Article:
Interested in what the future might look like for higher education, further education and skills? We have been sketching out ideas for what technology might hold for your sectors. Andy McGregor, our deputy chief innovation officer, introduces the visions and calls for comments.
Jisc's vision is to make the UK the most digitally advanced education and research nation in the world. To help us to achieve that goal we decided to develop a set of shared targets for the sectors for 2020 to 2030 looking at where we could end up and the kind of technologies that might make a difference, based on current trends.
Of course, any prediction of the future is a mug’s game: take this illustration of the bus of the future, as seen in the 1920s. It's amazing. It’s got a bridle path for horses to ride around on it!
But it's a prediction of the future rooted completely in paradigms of that era – and any time you predict the future you risk failure because your vision can only be based on your current context. It's hard to think beyond that to all the as yet unknown things that are going to come and disrupt your world.
But, even allowing for that, predictions are still useful because they give us something to aim for, something to rebel against. They get people discussing, and they get people thinking. I imagine many people who saw that bus prediction at the time also thought it was absolutely ridiculous - and maybe that helped to think of something different. A vision, no matter how seemingly way-out, can inspire action.
Creating our visions
Jisc is a membership organisation and involving everyone in our R&D, through our co-design process, is a core part of what we do. We knew from our co-design review that we needed to be more vision-led in our approach, involve more people and move faster.
So we came up with a series of ideas for the future, presented them to our senior stakeholders, had conversations and then worked up draft visions for all of higher education (HE), further education (FE) and skills to release as widely as possible, to get as much comment as possible over a short period of time.
We got more than 500 comments in two weeks, from across the full range of Jisc members, in all types of roles and all types of institutions. It really helped us to change and shape the visions into the versions we've released now, that we're hoping everyone at Connect more will look at and comment on too.
The rise of the machines
Picking out just a few headlines from the visions, 'the rise of the machines' is one of my favourites. We believe that across research, learning and teaching there is going to be much greater involvement of computers in jobs which were previously reserved for humans and we think that’s going to really transform education and research by allowing teachers and researchers to extend their reach and focus their time differently.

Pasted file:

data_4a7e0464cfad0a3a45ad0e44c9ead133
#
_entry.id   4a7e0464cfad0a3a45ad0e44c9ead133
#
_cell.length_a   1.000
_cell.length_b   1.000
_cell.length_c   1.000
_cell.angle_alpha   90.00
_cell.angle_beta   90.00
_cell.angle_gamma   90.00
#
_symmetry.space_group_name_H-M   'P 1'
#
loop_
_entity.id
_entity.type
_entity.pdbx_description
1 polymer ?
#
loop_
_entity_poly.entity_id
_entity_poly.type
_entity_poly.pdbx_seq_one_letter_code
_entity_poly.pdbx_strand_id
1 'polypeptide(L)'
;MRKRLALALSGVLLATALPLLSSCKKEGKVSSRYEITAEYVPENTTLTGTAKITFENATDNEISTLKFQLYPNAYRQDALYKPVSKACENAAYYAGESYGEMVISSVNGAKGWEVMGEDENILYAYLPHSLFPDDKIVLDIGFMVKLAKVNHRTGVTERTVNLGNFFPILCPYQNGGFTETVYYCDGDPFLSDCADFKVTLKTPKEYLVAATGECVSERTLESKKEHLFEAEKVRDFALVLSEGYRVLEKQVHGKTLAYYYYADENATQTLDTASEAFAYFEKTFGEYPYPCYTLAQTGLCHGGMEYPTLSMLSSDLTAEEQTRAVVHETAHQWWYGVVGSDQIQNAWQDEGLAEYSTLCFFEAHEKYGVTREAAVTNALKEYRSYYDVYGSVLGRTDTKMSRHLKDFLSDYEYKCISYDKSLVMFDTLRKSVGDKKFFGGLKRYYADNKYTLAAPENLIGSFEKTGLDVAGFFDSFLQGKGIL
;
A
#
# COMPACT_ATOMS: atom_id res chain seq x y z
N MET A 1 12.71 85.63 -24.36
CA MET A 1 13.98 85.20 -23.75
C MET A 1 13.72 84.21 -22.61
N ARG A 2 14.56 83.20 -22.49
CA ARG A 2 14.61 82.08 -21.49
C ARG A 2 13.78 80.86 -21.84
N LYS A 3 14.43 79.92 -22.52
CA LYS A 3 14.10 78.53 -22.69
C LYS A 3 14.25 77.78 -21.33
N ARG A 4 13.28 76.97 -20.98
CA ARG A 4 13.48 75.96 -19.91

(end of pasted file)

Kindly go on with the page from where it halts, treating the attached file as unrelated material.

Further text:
The increasing rise of student control is another very interesting trend. We've set out a vision of a future where students will have much more control over how they study, when they study and for how long, and they’re not limited to one university for one period of time and for one degree – they could work for a company, and have that contribute towards the degree, do some of their degree in a foreign country, do another one in the UK. Split up their education however they want at the speed the want. We think that’s going to have all sorts of challenges.
Staff remain paramount and staff skills remain paramount throughout all the visions. No matter how good technology gets, it all comes down to how effectively staff are able to use technology to augment their skills and expertise.
This was an area where we made some important shifts in our focus as a result of the consultation. The feedback helped us to realise that we needed to be clearer that we're looking at tools as a way to support the people doing the education rather than replacing them – we always have to think people first when exploring new technology. The role of teachers and researchers and what they do every day is fundamental to good education and research.
The visions have given us a treasure trove of ideas to explore. We're prioritising them based on those areas we're already working in and could scale up, and those in which we could potentially do new work.
It's very clear that we need to rationalise our portfolio and focus our effort on some hugely important areas, such as learning analytics, the research data shared service and digital capability.
We’re exploring tools, such as Slack, to help us to engage our membership in the debate around whether these ideas are good ideas, what aspects of the ideas are good, what aren’t and helping us to shape these very headline ideas that have come out of the vision into something that's practically actionable.
Feedback at Connect more
There are many ways you can have your say on the visions at Connect more. I'll be there so come and find me, ask questions and tell me what you think.